For the purposes of calculating support GROSS incomes are utilized and therefore any taxes that would be taken out of the income and/or that are owed at the end of the year are irrelevant. If the Attorney is calculating the income based off of the H's 2012 GROSS Income Tax Return and based off of W's income based on her estimated income from the Support then the factoring in of SSD income would actually INCREASE her Gross Income.
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In Pa, spousal support uses net income of the parties. The general formula is that the higher earning spouse pays 40% of the difference in the parties' monthly net income. So, I'm not following your answer. Thanks.
I will opt out so a PA attorney can answer
Yes. Thank you.
Thank you for your follow-up.Under PA regulations any spousal support that is received becomes wages and income that the receiver of the funds has to disclose But that generally is calculated at the time the funds are received, not at the time those funds are scheduled to be received. In other words if the funds are owed for 2012 but are received in 2013, they are likewise claimed and taxed in 2013. It is now too late to modify 2012 returns because those funds were not obtained in 2012.Good luck.
I think I need to clarify the question. The attorneys are calculating the parties' net incomes for 2012 to establish the %, consistent with income, that should be used for calculating retroactive support. For example, before I lost my job, the figures used were 65%-35%. I have an extension on 2012 taxes - they haven't been paid yet. What I'm trying to ask but I might not be making any sense is this: when H's 2012 net income is determined, the amount he pays in taxes is taken out of gross to get to his net. I wondered if a similar thing should be done with mine? If so, I'd have my accountant run the numbers quickly for what I'd owe in taxes so it could be deducted from my gross. If that doesn't make sense, don't worry about trying to figure it out. Also, I just tried to send you another question. Am I correct that I just need to put your name at the beginning of the question?
Thank you for your follow-up. Let me go line by line here so I do not miss anything.The attorneys are calculating the parties' net incomes for 2012 to establish the %, consistent with income, that should be used for calculating retroactive support. For example, before I lost my job, the figures used were 65%-35%. I have an extension on 2012 taxes - they haven't been paid yet. What I'm trying to ask but I might not be making any sense is this: when H's 2012 net income is determined, the amount he pays in taxes is taken out of gross to get to his net. I wondered if a similar thing should be done with mine? If so, I'd have my accountant run the numbers quickly for what I'd owe in taxes so it could be deducted from my gross. If that doesn't make sense, don't worry about trying to figure it out.I honestly am not sure I understand. The calculation is based on the party who is obligated to make payments and not the receiver. I am unclear as to why you wish to recalculate the income for yourself. Also, I just tried to send you another question. Am I correct that I just need to put your name at the beginning of the question?That is correct, if you wish to speak with me directly, simply start your questions "For Dimitry..." and I will be notified that you are seeking me out.Good luck!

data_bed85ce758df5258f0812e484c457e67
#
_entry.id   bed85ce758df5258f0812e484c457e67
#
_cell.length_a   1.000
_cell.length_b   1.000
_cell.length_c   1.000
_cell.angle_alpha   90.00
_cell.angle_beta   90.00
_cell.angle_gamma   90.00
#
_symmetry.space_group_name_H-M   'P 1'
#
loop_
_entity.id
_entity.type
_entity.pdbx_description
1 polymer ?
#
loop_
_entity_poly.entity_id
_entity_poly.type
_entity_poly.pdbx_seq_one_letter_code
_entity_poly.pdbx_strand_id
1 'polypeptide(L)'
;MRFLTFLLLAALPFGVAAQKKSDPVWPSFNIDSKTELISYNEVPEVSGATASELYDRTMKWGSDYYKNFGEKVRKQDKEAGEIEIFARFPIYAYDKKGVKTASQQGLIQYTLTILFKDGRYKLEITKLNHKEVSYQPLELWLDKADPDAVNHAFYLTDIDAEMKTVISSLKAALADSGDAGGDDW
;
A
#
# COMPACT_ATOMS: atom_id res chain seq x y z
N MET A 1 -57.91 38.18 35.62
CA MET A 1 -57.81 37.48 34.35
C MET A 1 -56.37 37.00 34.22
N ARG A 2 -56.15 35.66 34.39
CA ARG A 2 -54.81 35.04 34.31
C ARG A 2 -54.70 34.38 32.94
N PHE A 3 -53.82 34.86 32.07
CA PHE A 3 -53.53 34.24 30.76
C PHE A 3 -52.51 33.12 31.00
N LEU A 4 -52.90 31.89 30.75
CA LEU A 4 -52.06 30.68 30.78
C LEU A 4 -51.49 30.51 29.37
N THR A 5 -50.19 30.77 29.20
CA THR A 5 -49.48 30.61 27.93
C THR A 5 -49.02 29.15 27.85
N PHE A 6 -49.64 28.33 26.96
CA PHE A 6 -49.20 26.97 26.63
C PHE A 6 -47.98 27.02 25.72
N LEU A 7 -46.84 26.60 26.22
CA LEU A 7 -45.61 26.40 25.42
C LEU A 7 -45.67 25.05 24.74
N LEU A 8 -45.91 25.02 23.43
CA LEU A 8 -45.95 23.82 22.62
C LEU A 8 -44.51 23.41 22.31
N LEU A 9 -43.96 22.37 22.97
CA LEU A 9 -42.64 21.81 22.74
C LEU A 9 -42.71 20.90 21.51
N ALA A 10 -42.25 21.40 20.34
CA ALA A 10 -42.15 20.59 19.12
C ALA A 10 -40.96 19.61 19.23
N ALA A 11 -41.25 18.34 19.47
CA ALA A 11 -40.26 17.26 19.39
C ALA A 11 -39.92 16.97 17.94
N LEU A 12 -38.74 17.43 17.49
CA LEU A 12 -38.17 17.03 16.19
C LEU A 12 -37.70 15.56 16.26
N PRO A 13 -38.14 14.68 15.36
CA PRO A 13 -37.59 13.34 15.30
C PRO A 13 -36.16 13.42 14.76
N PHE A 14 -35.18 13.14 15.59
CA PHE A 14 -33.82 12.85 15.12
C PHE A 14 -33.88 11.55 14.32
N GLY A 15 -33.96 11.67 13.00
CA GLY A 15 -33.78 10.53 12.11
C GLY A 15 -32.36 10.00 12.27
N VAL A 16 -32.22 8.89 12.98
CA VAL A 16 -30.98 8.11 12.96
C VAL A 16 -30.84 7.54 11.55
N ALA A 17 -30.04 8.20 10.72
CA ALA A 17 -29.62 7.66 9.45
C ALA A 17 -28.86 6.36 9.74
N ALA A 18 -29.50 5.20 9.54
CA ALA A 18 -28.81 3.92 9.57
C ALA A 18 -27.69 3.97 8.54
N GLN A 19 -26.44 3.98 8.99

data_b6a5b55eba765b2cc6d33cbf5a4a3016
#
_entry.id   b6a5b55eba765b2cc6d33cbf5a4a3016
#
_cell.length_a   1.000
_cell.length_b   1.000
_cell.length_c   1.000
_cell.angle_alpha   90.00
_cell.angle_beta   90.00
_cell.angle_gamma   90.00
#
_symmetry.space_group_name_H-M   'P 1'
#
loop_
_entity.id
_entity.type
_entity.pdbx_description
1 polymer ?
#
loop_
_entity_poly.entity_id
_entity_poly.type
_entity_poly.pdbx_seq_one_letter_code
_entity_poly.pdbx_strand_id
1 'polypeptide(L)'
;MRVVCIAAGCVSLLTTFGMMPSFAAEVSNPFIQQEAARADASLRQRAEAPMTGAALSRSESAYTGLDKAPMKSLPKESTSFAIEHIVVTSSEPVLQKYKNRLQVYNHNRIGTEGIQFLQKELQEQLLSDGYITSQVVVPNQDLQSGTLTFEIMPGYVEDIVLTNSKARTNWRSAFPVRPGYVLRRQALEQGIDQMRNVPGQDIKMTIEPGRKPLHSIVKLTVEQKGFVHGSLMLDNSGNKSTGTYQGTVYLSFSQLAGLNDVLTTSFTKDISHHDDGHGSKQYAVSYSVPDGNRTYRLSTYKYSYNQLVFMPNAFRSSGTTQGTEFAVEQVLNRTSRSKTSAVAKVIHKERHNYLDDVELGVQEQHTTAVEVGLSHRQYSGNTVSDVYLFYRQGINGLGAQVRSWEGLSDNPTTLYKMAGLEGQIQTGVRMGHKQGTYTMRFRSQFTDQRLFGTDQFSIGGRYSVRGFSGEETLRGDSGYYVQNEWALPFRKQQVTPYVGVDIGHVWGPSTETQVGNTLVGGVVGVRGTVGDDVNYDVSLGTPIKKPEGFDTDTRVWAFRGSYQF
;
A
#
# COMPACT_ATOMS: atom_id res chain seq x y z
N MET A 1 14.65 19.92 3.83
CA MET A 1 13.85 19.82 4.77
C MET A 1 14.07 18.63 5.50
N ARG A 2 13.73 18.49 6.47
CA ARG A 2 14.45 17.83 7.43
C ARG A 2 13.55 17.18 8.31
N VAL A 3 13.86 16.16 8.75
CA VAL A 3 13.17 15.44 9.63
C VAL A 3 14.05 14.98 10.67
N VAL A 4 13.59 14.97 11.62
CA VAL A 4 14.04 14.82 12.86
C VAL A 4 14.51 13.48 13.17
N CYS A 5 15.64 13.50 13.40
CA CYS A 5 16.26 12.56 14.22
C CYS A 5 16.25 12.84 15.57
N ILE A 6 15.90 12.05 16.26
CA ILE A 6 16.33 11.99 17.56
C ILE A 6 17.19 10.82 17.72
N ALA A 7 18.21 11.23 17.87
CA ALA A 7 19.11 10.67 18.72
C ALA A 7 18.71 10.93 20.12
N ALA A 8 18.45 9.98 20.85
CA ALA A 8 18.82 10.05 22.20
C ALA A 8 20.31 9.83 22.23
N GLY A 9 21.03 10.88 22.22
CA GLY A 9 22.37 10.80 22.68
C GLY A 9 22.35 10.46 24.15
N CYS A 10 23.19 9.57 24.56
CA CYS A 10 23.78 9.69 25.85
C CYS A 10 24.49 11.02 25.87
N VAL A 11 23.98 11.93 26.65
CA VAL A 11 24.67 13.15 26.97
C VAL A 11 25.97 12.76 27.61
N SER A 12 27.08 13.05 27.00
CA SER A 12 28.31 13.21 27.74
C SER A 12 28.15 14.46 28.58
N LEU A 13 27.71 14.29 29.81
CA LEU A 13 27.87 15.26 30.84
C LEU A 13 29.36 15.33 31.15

I must be missing something?? So, for example, my income in 2012 is $X consisting entirely of SSD benefits. No taxes were taken. H's net income is $A. My income, with no SSD taxes taken out is $B. So H "get to have" a lower income number in terms of what he has to pay me in support. Conversely, I think I have a higher number than I should which would mean H would have to pay me less. If my actual net income was used (that is, SSD minus taxes), my income would be lower. So the reason I think I'd want to recalculate is that by lowering my income to take tax into account, there's a wider % spread between H and me.
Thank you for your follow-up.Now I understand your point. However that isn't how support is calculated, it is based on gross receipts, not net. If you earn $15,000 a year, for example, but your net amount is $13,000, the first number is XXXXX is used to calculate obligation, not the second.Good luck.
All calculations in this case have always been done based on net?? I think there's a part of the PA Code that specifically says for support guidelines that the higher wage earner has to pay 40% of the difference in the parties' net incomes??
Thank you for your follow-up.You are correct, here is the PA Code that governs it, and it does require both parties to provide net income as a means of calculating the proper support. I do apologize, this is something I always treated as gross myself. Your accountant can modify the amount and figure out the calculations directly on the net basis. Here is the law below:http://www.pacode.com/secure/data/231/chapter1910/s1910.16-4.html
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